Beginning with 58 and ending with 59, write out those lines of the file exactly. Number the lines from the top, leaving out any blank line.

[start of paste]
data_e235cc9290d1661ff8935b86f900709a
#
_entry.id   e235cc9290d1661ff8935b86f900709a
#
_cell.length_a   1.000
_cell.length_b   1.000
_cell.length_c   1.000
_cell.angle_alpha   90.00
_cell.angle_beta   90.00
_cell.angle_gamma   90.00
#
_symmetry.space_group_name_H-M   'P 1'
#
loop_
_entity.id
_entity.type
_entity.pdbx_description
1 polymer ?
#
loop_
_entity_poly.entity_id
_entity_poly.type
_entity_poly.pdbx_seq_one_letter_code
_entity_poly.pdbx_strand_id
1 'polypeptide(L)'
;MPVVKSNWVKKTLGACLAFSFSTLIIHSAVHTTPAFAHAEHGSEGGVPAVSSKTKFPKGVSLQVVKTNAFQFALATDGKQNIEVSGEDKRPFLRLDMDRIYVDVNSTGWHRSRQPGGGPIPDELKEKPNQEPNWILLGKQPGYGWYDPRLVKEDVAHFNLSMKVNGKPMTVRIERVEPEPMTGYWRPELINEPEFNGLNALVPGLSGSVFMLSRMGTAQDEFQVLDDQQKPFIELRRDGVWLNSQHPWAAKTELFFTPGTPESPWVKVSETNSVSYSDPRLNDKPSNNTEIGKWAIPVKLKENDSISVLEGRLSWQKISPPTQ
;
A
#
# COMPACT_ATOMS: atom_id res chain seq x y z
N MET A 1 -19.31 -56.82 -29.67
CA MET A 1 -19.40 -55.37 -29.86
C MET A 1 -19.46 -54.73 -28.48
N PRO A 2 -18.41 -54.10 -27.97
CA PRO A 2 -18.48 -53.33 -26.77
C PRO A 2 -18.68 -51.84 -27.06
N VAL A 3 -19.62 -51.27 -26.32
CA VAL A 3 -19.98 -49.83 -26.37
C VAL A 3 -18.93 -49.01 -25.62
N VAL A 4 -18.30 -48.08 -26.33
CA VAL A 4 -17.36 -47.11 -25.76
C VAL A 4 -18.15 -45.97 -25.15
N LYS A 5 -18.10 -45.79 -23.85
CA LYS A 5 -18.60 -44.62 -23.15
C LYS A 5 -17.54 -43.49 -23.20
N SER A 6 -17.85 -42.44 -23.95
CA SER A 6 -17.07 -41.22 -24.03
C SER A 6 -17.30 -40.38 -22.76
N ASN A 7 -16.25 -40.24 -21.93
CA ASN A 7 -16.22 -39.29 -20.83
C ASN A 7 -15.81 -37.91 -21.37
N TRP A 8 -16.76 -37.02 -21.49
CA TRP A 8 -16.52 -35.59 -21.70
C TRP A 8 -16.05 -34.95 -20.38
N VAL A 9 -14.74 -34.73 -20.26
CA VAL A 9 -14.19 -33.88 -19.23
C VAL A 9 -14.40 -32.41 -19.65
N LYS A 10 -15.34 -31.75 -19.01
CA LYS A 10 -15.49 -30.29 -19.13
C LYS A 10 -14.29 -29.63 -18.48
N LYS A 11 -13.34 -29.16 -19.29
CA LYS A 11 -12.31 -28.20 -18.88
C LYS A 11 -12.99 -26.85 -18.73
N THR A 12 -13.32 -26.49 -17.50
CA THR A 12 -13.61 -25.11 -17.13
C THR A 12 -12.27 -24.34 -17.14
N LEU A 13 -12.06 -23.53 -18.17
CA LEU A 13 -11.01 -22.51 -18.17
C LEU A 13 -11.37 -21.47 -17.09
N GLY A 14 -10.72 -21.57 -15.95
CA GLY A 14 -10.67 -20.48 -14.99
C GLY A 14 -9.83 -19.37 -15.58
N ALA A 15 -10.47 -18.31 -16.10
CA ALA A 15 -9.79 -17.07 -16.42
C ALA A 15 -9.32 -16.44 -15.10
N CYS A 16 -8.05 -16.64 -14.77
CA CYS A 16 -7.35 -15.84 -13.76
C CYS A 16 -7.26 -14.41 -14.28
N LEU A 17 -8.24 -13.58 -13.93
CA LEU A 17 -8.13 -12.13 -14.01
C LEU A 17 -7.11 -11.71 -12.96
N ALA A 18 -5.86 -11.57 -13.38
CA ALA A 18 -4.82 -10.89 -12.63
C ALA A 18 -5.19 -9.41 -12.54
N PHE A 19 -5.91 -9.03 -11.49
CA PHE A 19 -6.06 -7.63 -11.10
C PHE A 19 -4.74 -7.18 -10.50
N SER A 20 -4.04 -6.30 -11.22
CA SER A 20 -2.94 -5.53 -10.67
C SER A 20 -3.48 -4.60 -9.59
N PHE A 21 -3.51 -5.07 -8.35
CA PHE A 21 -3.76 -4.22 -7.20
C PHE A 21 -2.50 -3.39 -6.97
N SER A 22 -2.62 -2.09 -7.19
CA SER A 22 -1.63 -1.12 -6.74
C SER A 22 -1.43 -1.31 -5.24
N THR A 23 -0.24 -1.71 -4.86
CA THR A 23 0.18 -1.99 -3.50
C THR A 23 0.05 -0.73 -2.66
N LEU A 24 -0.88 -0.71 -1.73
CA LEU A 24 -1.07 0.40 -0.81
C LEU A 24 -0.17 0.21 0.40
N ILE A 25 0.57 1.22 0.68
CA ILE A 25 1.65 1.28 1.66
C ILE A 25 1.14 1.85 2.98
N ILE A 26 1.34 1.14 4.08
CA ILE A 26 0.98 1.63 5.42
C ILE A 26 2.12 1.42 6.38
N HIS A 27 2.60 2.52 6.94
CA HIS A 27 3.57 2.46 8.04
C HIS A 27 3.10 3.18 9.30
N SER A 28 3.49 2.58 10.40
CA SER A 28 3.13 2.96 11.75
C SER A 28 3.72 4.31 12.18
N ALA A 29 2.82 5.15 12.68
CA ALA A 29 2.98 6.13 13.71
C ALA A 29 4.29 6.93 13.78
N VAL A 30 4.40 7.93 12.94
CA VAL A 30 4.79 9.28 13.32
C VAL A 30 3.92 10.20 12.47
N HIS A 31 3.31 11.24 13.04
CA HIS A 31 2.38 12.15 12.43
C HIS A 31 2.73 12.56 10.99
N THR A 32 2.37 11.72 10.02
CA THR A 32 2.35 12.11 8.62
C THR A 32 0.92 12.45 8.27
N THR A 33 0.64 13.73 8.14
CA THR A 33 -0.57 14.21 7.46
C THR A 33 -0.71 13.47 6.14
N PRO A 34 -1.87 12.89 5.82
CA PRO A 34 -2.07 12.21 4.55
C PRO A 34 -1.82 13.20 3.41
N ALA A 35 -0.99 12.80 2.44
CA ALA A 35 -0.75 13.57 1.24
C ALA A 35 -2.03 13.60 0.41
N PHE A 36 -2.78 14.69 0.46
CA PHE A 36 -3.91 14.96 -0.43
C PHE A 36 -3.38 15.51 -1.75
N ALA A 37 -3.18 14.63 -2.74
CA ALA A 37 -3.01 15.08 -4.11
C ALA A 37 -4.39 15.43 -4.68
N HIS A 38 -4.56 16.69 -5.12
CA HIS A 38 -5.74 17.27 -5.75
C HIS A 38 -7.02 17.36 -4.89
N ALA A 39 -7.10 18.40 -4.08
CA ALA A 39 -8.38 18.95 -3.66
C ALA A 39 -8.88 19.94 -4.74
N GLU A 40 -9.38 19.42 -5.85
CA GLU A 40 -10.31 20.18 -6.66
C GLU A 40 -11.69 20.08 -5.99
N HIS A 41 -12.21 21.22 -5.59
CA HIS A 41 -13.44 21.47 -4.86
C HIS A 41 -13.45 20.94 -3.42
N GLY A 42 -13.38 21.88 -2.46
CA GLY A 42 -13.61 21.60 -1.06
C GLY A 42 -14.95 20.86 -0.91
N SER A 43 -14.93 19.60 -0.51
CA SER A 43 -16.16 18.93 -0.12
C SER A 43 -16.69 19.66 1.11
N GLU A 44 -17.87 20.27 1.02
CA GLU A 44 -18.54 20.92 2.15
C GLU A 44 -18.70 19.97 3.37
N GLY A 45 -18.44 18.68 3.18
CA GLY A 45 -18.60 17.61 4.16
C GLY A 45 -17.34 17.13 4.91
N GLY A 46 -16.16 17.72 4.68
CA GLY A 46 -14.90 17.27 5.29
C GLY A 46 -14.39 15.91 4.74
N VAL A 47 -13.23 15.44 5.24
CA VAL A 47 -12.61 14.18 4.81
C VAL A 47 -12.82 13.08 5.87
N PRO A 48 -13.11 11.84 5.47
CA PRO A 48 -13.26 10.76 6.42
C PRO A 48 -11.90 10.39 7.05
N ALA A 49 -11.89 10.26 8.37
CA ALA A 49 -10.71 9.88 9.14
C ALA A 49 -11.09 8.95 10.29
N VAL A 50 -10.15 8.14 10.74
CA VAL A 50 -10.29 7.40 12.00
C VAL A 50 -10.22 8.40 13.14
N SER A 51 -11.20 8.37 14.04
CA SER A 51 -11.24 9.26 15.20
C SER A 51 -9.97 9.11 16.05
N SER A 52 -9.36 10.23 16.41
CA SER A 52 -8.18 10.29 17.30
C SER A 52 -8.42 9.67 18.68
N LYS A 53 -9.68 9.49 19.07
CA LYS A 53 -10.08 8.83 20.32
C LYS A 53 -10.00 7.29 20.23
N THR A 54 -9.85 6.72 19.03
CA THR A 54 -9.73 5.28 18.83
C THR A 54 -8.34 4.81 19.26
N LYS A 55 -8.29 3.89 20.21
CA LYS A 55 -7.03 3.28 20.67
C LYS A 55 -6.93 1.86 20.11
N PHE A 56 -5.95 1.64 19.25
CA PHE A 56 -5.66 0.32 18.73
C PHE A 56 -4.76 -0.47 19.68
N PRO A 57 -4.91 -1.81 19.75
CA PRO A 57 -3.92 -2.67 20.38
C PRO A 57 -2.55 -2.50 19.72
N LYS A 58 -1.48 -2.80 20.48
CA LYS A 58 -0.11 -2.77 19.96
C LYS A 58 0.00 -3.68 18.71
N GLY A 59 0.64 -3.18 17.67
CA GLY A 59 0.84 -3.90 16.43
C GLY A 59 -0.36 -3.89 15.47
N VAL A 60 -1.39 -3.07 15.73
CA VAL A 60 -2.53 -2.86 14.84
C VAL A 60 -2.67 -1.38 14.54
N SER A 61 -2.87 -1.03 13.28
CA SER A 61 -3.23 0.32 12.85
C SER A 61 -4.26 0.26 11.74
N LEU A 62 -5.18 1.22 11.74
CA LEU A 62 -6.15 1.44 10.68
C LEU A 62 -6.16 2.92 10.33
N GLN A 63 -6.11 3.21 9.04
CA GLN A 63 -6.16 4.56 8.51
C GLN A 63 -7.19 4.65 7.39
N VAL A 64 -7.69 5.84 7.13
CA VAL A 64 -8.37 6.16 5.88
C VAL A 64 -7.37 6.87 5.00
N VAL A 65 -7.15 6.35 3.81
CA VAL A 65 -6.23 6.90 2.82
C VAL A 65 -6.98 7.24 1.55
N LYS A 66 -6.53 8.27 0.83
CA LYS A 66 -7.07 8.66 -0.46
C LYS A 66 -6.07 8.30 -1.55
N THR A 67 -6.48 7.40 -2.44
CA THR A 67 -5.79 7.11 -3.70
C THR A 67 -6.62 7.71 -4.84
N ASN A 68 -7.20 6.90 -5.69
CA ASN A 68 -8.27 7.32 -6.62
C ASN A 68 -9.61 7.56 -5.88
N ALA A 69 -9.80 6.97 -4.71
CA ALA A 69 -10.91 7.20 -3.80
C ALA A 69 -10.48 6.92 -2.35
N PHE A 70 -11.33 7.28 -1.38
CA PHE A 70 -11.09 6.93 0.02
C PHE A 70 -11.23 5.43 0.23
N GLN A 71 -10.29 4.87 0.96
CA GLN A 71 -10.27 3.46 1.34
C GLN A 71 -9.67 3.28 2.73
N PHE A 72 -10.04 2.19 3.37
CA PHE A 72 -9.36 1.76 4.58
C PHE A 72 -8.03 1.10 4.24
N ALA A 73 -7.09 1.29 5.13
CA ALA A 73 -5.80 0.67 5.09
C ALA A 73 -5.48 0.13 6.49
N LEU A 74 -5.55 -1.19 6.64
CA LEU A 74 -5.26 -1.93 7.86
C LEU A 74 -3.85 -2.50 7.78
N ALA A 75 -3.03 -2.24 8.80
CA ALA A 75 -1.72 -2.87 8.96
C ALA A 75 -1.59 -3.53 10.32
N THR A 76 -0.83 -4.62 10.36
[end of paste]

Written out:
N LYS A 10 -15.34 -31.75 -19.01
CA LYS A 10 -15.49 -30.29 -19.13